One of the controversial topics in performance attribution has to do with interaction. This effect exists in several models, but we’ll limit our discussion to its presence in the Brinson-Fachler model. Recall that there are three effects in all: allocation, selection, and interaction (the formulas are shown below).
The interaction effect represents the impact from the interacting of the allocation and selection decisions. There have been several good reasons offered why one shouldn’t show interaction; when not showing it we typically change the weight in selection to the portfolio weight, meaning that the selection decision is expanded to include interaction (though this is rarely stated as such).
If we reflect on what the possible results can be with interaction we conclude the following:
- overweighting (positive) times outperformance (positive) = positive result
- overweighting (positive) times underperformance (negative) = negative result
- underweighting (negative) times outperformance (positive) = negative result
- underweighting (negative) times underperformance (negative) = positive result.
One argument for showing interaction that I posit is that to not do so means that the selection effect will be burdened with negative results when they aren’t deserved (e.g., if we have outperformance but underweighting). The response might be “well, in the end it will all work out, because there are times when selection will get a positive interaction effect when it’s undeserved”. We used to almost universally hold this view regarding returns, thinking that the mid-point Dietz method, for example, was perfectly acceptable, because those times when we penalized the manager by assuming a late arriving flow was present for the full period would be counterbalanced at some point in the future by a benefit of an early flow only being counted for half the time. But we’ve wised up and now promote much more accurate methods.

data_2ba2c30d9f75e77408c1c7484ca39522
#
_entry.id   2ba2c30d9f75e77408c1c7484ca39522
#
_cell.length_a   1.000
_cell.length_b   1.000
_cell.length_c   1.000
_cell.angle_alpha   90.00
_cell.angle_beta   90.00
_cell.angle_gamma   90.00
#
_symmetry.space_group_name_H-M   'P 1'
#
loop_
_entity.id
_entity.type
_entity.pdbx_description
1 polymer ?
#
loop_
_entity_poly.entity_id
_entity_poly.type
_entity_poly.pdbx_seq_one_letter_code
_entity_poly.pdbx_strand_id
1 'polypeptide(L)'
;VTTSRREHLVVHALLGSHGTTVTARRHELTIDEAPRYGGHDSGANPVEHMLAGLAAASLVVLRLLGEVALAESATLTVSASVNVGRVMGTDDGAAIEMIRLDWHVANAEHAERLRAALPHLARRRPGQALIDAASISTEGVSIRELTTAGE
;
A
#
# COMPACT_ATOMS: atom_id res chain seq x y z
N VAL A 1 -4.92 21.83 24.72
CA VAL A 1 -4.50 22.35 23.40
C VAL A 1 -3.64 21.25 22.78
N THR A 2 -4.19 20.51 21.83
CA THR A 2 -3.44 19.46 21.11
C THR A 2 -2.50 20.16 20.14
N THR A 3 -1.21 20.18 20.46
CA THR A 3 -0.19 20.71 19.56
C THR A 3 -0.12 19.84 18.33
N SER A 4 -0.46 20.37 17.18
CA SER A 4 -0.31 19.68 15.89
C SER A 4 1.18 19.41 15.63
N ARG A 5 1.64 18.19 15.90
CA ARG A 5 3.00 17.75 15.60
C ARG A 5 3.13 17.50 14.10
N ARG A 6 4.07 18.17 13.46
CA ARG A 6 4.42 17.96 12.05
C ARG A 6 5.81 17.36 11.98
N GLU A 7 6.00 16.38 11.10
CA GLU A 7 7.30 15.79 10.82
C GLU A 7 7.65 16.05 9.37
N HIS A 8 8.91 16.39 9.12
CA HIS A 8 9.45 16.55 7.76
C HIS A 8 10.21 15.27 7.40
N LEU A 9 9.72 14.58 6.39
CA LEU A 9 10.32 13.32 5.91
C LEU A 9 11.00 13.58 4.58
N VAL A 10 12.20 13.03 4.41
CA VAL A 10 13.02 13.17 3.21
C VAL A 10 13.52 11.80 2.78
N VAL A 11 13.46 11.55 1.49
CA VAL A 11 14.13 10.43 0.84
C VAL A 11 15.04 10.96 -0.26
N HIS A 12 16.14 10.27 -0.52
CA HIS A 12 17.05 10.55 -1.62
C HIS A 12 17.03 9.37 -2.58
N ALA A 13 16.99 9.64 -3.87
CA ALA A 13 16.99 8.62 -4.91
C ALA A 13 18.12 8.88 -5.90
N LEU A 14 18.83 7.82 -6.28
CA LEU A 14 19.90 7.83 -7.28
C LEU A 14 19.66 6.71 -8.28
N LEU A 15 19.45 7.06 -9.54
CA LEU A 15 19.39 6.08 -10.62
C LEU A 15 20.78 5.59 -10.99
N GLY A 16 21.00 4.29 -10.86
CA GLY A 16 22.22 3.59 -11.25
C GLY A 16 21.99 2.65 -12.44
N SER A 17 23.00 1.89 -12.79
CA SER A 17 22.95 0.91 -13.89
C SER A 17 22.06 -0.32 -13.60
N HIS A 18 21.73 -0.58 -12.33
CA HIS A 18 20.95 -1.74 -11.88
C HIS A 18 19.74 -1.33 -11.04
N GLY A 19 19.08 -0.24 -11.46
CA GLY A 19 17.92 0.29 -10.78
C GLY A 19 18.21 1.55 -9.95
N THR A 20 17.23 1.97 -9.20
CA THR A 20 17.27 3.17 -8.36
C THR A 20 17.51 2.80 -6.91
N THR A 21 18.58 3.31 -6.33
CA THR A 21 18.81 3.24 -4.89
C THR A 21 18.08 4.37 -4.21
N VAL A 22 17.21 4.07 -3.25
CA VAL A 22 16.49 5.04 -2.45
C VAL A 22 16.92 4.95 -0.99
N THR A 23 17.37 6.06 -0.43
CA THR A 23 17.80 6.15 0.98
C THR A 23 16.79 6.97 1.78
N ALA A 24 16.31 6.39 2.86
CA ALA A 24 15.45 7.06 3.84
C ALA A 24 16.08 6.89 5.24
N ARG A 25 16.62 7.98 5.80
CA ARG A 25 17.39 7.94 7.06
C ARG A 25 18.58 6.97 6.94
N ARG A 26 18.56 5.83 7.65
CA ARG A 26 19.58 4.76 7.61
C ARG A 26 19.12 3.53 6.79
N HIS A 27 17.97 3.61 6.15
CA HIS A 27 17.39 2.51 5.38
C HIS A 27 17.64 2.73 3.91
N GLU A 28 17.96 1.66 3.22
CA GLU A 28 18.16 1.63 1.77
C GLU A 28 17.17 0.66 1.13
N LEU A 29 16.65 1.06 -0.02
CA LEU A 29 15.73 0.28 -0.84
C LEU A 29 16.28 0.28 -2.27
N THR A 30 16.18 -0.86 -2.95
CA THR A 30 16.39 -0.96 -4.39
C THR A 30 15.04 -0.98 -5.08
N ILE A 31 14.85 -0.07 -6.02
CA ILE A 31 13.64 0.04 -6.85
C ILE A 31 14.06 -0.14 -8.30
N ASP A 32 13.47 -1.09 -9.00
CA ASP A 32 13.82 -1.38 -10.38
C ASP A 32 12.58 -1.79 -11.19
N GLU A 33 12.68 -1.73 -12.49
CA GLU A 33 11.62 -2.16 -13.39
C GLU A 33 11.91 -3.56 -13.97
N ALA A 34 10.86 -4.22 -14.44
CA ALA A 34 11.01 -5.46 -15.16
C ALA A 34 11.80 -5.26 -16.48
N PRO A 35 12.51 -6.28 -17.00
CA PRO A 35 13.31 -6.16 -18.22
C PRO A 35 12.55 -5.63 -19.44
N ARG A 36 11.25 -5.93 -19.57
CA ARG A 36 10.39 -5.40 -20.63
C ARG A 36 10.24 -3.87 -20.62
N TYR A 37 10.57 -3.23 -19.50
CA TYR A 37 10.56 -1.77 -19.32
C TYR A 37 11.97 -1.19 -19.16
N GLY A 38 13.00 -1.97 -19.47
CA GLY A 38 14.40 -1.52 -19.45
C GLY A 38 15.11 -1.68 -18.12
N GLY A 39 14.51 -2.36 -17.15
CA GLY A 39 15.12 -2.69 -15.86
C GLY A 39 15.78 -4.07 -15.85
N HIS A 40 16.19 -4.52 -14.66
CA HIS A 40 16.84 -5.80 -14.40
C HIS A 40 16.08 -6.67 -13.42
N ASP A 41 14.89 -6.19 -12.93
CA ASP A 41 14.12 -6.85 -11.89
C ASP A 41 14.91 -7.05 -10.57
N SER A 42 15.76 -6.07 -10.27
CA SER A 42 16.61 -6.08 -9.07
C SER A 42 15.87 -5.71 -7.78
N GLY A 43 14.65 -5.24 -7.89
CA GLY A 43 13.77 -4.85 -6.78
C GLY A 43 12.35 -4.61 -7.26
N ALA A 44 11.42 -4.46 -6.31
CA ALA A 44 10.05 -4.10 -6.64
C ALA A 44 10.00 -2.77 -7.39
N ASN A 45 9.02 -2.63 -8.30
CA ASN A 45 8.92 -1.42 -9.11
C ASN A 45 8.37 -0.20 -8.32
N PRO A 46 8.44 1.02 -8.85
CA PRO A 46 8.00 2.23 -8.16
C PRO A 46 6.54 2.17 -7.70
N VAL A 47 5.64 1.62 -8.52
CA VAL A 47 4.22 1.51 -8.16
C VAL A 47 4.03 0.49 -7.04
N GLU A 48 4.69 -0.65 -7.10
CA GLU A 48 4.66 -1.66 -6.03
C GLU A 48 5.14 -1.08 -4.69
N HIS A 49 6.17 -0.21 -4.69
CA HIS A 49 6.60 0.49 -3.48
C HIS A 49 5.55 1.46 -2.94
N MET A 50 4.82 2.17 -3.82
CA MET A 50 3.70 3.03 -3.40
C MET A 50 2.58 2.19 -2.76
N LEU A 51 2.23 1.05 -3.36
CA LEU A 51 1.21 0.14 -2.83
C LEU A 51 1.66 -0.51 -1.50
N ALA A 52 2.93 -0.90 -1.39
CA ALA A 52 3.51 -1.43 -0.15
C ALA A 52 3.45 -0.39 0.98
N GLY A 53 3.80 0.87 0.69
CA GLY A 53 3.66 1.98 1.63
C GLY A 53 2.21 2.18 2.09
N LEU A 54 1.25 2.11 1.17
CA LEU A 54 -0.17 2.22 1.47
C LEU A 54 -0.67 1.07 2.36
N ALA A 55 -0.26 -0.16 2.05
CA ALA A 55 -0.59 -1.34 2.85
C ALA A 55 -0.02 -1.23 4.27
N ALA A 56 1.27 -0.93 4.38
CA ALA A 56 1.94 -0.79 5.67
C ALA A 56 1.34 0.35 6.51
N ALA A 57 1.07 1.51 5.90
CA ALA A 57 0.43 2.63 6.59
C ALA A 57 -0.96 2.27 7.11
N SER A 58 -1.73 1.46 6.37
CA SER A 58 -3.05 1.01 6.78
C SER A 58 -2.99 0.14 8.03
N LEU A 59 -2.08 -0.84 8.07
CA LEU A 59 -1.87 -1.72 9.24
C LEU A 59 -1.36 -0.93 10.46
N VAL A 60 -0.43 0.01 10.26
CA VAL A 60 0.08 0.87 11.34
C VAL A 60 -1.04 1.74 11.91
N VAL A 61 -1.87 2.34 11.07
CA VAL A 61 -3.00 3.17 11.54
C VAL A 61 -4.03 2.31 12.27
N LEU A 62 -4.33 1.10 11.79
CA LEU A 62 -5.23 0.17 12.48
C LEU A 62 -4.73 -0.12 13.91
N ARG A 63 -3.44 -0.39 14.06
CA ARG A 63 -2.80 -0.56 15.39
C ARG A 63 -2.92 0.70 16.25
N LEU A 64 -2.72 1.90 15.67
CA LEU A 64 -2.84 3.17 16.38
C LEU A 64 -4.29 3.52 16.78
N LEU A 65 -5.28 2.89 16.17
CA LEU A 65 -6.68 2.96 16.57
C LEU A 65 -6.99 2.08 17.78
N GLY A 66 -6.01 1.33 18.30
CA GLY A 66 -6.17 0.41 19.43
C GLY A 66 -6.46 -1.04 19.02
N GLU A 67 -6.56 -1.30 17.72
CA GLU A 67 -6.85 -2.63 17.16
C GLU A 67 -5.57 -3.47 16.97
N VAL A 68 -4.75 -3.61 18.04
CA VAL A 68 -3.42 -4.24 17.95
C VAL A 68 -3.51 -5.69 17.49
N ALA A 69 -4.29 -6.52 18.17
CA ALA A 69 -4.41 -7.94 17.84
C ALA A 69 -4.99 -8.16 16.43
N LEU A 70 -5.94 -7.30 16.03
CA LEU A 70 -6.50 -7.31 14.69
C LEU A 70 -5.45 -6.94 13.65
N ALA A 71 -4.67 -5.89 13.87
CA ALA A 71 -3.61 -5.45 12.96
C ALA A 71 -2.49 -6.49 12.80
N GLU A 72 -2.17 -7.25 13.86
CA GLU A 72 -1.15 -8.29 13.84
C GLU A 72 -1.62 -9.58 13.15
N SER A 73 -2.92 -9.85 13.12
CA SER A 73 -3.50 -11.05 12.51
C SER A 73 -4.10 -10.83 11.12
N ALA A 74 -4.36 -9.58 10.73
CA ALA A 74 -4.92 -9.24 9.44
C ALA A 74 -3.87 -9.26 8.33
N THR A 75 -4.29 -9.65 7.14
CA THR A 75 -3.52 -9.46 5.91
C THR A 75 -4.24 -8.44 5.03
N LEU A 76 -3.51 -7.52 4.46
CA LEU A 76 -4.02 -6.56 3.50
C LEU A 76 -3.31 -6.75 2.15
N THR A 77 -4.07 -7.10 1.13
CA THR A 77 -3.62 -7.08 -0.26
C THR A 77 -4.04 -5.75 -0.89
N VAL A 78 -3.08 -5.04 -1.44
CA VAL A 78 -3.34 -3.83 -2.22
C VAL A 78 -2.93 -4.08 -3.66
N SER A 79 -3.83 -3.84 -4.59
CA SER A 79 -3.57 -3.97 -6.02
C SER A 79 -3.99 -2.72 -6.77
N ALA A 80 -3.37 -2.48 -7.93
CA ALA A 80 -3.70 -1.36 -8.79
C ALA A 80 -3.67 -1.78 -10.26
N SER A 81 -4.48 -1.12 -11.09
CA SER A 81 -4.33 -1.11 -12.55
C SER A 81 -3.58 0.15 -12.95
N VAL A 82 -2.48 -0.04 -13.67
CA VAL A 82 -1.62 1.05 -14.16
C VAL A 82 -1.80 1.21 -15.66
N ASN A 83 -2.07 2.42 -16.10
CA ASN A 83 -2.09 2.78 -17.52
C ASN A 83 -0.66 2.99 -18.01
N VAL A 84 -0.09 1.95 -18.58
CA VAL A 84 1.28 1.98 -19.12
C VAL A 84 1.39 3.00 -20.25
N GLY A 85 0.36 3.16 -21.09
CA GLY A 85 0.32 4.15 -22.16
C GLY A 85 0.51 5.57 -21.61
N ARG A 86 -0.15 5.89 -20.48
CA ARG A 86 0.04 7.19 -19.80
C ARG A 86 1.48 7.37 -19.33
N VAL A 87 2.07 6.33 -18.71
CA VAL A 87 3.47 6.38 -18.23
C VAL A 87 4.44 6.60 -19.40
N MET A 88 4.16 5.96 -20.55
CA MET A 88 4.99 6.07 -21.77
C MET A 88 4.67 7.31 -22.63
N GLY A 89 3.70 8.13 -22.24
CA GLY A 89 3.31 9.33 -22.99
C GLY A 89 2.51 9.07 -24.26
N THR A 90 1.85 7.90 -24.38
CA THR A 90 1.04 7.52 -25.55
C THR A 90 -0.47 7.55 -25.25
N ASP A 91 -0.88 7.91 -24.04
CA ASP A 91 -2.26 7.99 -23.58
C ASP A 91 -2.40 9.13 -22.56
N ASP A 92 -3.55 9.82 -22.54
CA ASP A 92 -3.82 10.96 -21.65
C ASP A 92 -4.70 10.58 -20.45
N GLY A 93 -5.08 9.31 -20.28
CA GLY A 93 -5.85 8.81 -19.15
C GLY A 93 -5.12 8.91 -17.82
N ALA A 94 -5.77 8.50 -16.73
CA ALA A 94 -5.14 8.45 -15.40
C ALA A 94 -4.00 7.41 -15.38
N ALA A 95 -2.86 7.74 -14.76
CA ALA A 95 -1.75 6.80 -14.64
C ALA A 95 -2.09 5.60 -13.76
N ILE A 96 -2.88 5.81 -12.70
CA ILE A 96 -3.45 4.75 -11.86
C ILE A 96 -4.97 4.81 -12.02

During our recent Trends in Attribution (TIA) conference, one panelist pointed out the “flaw” of underweighting times underperformance: a positive result. What DOES one make of this? I think it’s easy, after some recent reflection: this shows that the allocation decision was a wise one! That is, they underweighted at a time when there was underperformance (would you propose to overweight?).
In an article I wrote on this topic I proposed that if you want to “eliminate” the interaction effect, then create a “black box” to analyze the interaction effect when it shows up, and to allocate in a conscious and methodical way. I still hold to this belief and still hold to the value of the interaction effect, and oppose any arbitrary assignment to selection or allocation. Space doesn’t permit much more at this time, but perhaps I’ll take this up again at a later date.
Spaulding, David. “Should the Interaction Effect be Allocated? A ‘Black Box’ Approach to Interaction.” The Journal of Performance Measurement. Spring 2008